The price of booze isn’t the problem here, or the route cause of the issues we face. It’s the predominant public perception of the rights and wrongs of getting off your head, that and a devil-may-care attitude to the impacts of the aftermath on others.
There is no singular ‘quick fix’ for the ‘Booze Britain’ problems we now face, MUP certainly isn’t the magic key. Any return to the erstwhile era of simply enjoying a night out, without all the negative impacts, is likely to take a generation or more to fix!
- David Cameron abandons plans for minimum alcohol price (telegraph.co.uk)
- Pubs demand minimum alcohol price (telegraph.co.uk)
- Minimum alcohol pricing could just work. It should be given a chance (guardian.co.uk)
- Government to shelve plans for minimum price on alcohol (independent.co.uk)
- David Cameron ‘ignoring compelling evidence’ that dearer alcohol would save lives (independent.co.uk)
- Calling time on the Booze Britain culture? (bankbabble.wordpress.com)
- Poll: Should there be a minimum price per unit of alcohol? (eadt.co.uk)
- Is cheaper beer a sign of muddled thinking? (bbc.co.uk)
With all the advances in telecommunications and call centre technology, it’s suggested that we all get a far better service from our Emergency Services today but do we? Process is now supposedly based upon actual as opposed to perceived need. But who or what decides about the priority of the initial request for service?
Many senior managers within our emergency services say; incident grading and medical triage, now usually at point of contact (i.e. via telephone) is the way forward. It’s considered the best way in which to manage our expensive and limited public resources effectively.
Two-tier priority system to be introduced - Calls to the emergency services requesting an ambulance are to be prioritised for the first time in an attempt to save lives, it was announced yesterday…(independent.co.uk)
But often the priorities in call-handling process has more to do with cost than it has to do with saving lives, or even the quality of service delivery; today cold hard cash is the driver, that and the self-promotion of those responsible for the management of the process.
Obviously cost implications are always important, now more so than ever before however; is it right to penny pinch at the front end of our emergency services whilst gallons of cash still disappears down the plughole of incompetent administration and bureaucracy on a daily basis?
The modern-day prevailing analogy, ”you can train a monkey to answer a phone” is used too often and is actually flawed, in so many ways. It’s not working and the correct balance of human and technical resources are out of kilter with each other. In addition to that variable, too little consideration is being given to the recruitment process, correct levels of training and subsequent retention of suitably motivated and skilled individuals to perform the call-handling task.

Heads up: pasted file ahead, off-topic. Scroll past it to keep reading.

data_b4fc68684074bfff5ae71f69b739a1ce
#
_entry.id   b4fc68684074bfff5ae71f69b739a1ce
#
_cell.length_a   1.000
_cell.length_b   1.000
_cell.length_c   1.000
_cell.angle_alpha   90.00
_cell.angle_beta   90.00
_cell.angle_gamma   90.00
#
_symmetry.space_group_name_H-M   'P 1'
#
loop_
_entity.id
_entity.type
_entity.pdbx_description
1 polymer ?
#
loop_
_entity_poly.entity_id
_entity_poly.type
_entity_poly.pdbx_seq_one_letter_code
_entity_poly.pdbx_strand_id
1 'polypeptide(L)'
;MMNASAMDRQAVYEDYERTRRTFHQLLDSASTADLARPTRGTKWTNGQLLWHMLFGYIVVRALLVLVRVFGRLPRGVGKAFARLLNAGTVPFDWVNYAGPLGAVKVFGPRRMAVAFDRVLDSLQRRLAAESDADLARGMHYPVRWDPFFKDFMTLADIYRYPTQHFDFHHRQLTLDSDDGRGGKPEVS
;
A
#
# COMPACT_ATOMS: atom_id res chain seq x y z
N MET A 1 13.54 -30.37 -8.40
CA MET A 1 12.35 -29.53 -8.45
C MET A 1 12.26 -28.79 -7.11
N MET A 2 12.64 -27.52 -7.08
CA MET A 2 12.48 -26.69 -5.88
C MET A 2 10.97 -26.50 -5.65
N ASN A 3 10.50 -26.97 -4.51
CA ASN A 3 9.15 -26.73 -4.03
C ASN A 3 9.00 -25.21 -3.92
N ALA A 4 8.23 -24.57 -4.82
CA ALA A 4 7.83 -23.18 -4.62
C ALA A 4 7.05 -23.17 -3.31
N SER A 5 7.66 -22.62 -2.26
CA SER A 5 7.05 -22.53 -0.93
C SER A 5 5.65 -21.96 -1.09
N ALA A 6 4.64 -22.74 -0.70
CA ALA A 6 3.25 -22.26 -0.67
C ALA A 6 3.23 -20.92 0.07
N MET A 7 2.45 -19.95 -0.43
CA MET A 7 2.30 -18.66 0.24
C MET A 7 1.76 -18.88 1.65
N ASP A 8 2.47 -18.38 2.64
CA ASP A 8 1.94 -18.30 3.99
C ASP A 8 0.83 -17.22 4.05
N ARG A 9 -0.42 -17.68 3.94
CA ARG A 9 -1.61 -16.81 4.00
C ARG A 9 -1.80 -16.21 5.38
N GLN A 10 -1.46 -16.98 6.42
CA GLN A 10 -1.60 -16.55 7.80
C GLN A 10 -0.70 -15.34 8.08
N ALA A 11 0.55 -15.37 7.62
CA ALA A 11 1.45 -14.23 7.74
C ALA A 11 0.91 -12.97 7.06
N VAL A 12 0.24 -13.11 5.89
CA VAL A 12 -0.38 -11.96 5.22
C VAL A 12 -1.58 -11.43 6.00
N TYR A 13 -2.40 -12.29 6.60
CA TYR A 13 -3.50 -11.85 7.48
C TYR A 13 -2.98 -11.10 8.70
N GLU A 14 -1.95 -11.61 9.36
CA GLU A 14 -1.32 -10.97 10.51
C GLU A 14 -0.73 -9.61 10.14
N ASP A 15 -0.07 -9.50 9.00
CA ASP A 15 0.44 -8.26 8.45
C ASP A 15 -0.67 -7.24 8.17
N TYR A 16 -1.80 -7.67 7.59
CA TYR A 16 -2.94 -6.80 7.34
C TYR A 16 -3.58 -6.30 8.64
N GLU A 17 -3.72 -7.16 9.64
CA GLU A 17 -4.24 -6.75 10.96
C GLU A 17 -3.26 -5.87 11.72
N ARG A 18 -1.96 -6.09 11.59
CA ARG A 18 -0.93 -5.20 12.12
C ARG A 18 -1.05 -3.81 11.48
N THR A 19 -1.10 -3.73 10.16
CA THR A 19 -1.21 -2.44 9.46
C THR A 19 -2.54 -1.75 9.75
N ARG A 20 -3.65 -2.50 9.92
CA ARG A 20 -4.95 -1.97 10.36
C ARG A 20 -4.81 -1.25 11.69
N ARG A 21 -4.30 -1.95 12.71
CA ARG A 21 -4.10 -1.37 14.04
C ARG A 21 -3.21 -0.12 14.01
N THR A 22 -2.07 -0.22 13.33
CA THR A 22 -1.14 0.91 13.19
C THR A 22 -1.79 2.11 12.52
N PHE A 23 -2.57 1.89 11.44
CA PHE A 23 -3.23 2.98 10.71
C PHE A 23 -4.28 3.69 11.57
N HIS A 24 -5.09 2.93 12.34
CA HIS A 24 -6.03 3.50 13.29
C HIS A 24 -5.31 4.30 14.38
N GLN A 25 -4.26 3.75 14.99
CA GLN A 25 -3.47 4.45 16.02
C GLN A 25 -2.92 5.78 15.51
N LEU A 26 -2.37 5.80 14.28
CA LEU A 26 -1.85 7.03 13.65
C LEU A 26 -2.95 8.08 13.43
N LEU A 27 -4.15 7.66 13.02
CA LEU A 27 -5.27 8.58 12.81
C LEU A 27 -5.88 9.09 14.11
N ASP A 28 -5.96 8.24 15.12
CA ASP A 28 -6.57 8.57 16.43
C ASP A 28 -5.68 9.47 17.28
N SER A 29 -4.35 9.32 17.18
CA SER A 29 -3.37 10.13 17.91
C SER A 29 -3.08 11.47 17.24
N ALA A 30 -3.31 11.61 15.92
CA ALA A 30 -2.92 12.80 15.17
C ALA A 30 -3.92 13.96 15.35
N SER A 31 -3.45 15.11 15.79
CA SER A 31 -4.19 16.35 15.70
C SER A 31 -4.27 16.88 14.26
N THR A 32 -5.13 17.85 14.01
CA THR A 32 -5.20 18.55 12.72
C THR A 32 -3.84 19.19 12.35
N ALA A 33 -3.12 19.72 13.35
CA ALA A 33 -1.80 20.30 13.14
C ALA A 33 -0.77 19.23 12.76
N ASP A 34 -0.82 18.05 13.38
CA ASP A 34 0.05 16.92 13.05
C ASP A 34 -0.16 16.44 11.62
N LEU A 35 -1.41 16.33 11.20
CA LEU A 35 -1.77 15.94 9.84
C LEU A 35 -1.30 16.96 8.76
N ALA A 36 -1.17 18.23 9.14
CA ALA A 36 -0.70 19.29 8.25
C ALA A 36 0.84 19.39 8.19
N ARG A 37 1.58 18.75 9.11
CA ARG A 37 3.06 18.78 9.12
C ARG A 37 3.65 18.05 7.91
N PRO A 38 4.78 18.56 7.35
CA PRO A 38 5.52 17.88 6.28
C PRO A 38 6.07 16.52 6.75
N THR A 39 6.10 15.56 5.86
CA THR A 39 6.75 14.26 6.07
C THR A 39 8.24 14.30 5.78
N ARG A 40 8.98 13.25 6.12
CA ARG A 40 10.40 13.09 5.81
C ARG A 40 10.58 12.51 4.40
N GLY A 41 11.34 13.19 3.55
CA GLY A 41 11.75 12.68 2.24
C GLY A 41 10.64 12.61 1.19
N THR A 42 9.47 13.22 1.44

Hundreds of thousands of phone calls to the new police non-emergency 101 number are going unanswered, figures from forces in England and Wales suggest…(bbc.co.uk)
Having devoted a large part of the latter years of my police career to the command and control aspect of policing, I’m well versed in the call handling process, the incident logging systems and the technicalities of computer aided dispatch within the emergency services. Much of the so-called ‘news’ on the subject is generally seen by the media as just another police/government bashing opportunity. The chance to make another story of ‘concern’ under yet another emotive and/or shocking headline.
While the government insists that crime is falling, despite the significant cuts to the police service, the high volume of unanswered calls suggests that many offences may be going unrecorded…(Steve White – Police Federation)
The impact upon the quality of service currently delivered is hardly considered in reality. Despite the much hailed removal of government performance targets in policing, the service we get from our police (and other emergency services) is more about figures and percentages, rather than people. And don’t forget, when it transpires the organisation is lacking in some way, that factor is usually disguised with some cleverly manipulated statistics or PR hype.
Staff numbers have been (and are still being) cut at alarming rates, despite increases in workload and public demand. Individual knowledge, experience and skills have been hemorrhaging through the arteries of redundancy for some time now and training is either poor or almost non-existent in many areas.
We’re at the point whereby our emergency services rely almost solely upon the technical aspects of the call handling process and fail to devote sufficient time and effort into the human resources variable. Simply providing call-handlers with scripts to work from, along with masses of database information and instructions to query, may help hit call answering targets however; it doesn’t actually bode well for ‘efficient’ call-handling in the future and it certainly doesn’t have much impact on the service delivered after the call answering target has been achieved..
We should all be mindful that the vast majority of police call handling centres are actually achieving the targets they have been set; 96% of all calls to 101 answered within target (eg 30 secs). That ain’t bad going under anyones standards.
But today, mostly due to national austerity measures, many public sector processes are now all about doing things on the cheap. Yes the cost is and always has been important factor but quality of a product and good service doesn’t usually come cheap!
What we all need to decide is; are we happy to allow our emergency services (mostly because of political interference, self-interested management and past waste) to continue delivering lower levels of inferior service?
Given our financial investment, via our personal taxes for those services, I would like to think not. I know I expect better, don’t you?